March 3, 2022
AOA to CMS: Hold Medicare Advantage plans accountable
In a March 2 letter to the Centers for Medicare & Medicaid Services, the AOA urged more action to support patient access to eye health and vision care under Medicare Advantage plans.
February 14, 2022
COA COVID-19 Update: Guidance for Use of Masks
California is lifting its public mask mandate this week...
However, masks are still required for health care settings, regardless of vaccination status.
Please be aware that some counties have more strict requirements.
For example, Los Angeles ODs must be vaccinated.
See your county COVID-19 website for details.
Read more on the COA COVID-19 Guide for ODs.
January 27, 2022
No Surprises Act Details -COA's updates:
A provision of the recently implemented No Surprises Act requires all health care practitioners, including doctors of optometry, to provide any uninsured/self-pay patient with a good faith estimate (estimate) upon request.
Self-pay patients have a right to a good faith estimate of expected charges as of Jan 1, 2022
You must provide an estimate to uninsured or self-pay patients for items and services.
The estimate must itemize any out-of-pocket expenses. For example, exam, refraction, glasses, contact lenses, specialty services, etc. For each item, you may include a range.
The estimate must be within $400 of the actual cost or the patient may dispute the charges.
The estimate must be provided verbally at the time of scheduling and you must follow every verbal estimate with one in writing (paper or electronic) within 1-3 business days, depending on when the appointment is scheduled.
You must provide an estimate (verbal and writing) to someone who doesn't schedule an appointment if you or your staff have any discussion regarding the potential costs of items or services.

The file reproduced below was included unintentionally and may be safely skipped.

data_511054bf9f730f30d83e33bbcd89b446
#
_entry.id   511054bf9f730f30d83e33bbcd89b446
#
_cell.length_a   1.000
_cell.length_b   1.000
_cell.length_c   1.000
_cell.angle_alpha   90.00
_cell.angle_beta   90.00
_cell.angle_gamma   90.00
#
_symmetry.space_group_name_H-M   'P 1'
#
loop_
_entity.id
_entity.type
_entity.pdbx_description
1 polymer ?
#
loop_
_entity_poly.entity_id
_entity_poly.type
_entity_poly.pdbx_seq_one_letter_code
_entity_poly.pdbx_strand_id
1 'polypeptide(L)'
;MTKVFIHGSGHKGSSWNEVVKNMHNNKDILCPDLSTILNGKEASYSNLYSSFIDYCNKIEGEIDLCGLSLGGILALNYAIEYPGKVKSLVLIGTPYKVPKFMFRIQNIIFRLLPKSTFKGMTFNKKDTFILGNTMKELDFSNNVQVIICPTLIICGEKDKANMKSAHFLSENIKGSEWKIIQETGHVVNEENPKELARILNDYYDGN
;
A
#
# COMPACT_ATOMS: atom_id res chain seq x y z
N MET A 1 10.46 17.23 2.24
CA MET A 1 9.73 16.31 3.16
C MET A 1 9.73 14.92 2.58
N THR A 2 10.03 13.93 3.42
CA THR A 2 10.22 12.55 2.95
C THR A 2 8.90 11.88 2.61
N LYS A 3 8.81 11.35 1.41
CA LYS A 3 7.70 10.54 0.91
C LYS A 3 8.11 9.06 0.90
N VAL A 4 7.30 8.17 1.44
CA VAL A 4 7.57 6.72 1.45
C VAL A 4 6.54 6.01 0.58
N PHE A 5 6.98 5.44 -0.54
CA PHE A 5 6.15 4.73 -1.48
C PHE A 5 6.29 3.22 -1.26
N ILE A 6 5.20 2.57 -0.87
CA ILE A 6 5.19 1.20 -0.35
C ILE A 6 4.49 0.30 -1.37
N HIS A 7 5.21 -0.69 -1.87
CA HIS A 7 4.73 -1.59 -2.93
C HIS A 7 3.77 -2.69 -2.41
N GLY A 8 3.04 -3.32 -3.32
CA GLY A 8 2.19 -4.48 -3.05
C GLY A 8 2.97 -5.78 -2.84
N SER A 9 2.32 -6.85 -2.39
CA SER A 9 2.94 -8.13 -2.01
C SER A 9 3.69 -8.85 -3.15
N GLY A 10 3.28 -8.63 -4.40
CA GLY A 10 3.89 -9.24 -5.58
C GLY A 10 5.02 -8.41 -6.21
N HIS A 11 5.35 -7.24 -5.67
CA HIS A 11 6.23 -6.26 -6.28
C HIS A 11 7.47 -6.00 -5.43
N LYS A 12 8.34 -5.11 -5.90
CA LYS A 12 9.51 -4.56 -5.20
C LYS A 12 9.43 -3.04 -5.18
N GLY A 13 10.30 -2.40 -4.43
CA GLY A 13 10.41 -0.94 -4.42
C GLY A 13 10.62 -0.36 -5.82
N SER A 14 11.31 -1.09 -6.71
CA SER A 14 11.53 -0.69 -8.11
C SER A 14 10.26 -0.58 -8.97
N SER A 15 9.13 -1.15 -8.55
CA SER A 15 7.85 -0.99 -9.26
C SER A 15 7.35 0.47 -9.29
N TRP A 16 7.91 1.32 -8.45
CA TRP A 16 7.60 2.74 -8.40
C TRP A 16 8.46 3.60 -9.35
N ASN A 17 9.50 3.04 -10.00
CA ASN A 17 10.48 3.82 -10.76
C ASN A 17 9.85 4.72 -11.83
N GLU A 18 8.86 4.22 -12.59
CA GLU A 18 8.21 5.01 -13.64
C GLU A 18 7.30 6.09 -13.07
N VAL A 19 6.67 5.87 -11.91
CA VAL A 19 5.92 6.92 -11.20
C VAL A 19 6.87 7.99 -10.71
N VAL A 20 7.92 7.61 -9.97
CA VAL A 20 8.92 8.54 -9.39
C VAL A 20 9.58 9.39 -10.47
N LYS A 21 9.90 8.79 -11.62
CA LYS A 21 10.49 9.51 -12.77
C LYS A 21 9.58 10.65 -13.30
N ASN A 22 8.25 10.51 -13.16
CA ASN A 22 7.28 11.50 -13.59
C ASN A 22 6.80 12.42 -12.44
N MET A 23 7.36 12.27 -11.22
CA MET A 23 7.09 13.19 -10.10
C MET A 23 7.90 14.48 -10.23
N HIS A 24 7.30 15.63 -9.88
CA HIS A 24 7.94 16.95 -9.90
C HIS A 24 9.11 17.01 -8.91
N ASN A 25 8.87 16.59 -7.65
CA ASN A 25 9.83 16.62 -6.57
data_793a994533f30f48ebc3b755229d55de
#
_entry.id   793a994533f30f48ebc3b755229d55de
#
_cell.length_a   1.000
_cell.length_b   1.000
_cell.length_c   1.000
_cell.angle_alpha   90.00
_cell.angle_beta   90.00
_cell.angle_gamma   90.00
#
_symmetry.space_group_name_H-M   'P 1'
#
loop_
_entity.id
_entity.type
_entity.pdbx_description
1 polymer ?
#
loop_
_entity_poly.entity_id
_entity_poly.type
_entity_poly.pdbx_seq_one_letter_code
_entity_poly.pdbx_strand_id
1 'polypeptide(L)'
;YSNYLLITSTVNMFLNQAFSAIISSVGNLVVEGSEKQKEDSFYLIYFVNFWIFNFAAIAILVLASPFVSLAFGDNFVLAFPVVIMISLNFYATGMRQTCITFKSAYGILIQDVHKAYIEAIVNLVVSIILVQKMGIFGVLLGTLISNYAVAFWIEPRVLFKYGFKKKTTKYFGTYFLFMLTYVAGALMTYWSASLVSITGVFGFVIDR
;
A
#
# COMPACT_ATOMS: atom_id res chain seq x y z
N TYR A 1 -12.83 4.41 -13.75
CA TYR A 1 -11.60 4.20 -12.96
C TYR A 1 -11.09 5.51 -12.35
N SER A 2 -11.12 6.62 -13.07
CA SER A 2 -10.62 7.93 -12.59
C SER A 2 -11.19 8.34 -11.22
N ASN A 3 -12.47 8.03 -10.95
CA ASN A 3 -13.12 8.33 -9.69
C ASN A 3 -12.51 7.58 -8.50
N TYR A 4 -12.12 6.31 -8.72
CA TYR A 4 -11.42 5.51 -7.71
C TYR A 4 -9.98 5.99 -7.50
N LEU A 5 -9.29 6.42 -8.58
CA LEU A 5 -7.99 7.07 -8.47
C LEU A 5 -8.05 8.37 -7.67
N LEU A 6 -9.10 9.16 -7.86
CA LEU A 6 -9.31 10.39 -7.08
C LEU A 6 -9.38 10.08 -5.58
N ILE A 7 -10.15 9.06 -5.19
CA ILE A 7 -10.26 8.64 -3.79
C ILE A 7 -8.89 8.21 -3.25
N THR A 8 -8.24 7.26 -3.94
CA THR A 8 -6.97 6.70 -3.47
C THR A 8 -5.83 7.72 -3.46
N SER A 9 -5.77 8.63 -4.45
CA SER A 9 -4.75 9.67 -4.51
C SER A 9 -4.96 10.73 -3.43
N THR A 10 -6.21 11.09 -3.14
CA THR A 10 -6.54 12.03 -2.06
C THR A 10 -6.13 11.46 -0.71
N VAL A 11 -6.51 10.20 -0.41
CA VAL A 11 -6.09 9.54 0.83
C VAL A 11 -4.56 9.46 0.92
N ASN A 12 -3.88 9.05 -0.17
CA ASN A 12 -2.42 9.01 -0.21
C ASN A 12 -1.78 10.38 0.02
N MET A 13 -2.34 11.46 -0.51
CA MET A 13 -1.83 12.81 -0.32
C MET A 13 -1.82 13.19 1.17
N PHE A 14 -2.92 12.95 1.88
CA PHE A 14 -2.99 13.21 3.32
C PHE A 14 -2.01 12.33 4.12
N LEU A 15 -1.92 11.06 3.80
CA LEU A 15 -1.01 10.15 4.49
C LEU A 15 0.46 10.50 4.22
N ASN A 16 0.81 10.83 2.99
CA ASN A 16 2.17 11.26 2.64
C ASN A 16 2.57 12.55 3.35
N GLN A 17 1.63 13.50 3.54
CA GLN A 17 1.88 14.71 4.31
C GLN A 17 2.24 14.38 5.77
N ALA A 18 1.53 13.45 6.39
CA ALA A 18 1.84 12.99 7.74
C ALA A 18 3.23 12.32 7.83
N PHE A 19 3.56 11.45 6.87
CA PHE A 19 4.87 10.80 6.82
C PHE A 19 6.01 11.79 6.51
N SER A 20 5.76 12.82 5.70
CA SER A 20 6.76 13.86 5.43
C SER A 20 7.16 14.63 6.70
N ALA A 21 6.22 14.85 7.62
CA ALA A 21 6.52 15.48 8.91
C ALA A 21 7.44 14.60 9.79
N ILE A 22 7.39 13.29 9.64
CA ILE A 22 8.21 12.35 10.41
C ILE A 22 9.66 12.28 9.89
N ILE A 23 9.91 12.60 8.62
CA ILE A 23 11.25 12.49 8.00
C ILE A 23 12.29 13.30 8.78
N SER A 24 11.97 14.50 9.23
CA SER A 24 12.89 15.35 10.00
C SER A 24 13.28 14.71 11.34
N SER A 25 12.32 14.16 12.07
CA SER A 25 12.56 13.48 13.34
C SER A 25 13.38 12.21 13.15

If you discover that additional items or services are needed during an exam, you can issue a new estimate (verbal and writing) before the products or services are provided.
The estimate template must include certain information and disclaimers.
You must prominently display a notice (example here) in your office and website.
AOA's webinar provides additional information and specific examples of how the new law will work.
See the No Surprises Act fact sheet from the AOA here.
January 24, 2022
#AskAOA: No Surprises Act Update
In fall 2021, the Department of Health and Human Services (HHS) released new regulations implementing the No Surprises Act. The No Surprises Act is aimed at addressing situations in which patients receive surprise medical bills when they inadvertently or unknowingly receive care from an out of network provider. The Departments of Health and Human Services (HHS), Treasury, and Labor have developed several regulations to implement the law.
January 20, 2022
APHA issues call for team approach to 'skyrocketing' diabetes cases
Recently published online, first-of-its-kind American Public Health Association public policy statement reflects the role that eye doctors, dentists, pharmacists and podiatrists can have in diabetes prevention and management.
Read the full article here.
January 13, 2022
Bipartisan bill to ban abusive policies of discount plans gets boost from policy expert report
January 1, 2022
New laws in effect for 2022 -per the COA's update:
All health care providers are required to send medication prescriptions to the pharmacy electronically as of January 1, 2022.
The maximum fine for violating the laws for out-of-state ophthalmic lens sellers increases next year from $2,500 to $35,000 (AB 1534). Click here to complain to the state about illegal contact lens sales. Also, share your story here.
An optometrist may not knowingly provide optometric services to any patient who scheduled their appointment through any individual, corporation, or firm engaged in the business of filling prescriptions that is not properly registered with the State Board of Optometry (AB 1534).
An optometrist may not knowingly lease space from any individual, corporation, or firm engaged in the business of filling prescriptions that is not properly registered with the State Board of Optometry (AB 1534).
An optometrist may not sell medication directly to patients [B&P 3041 (h)].
Optometrists must post a sign in the office letting patients know where to file a complaint.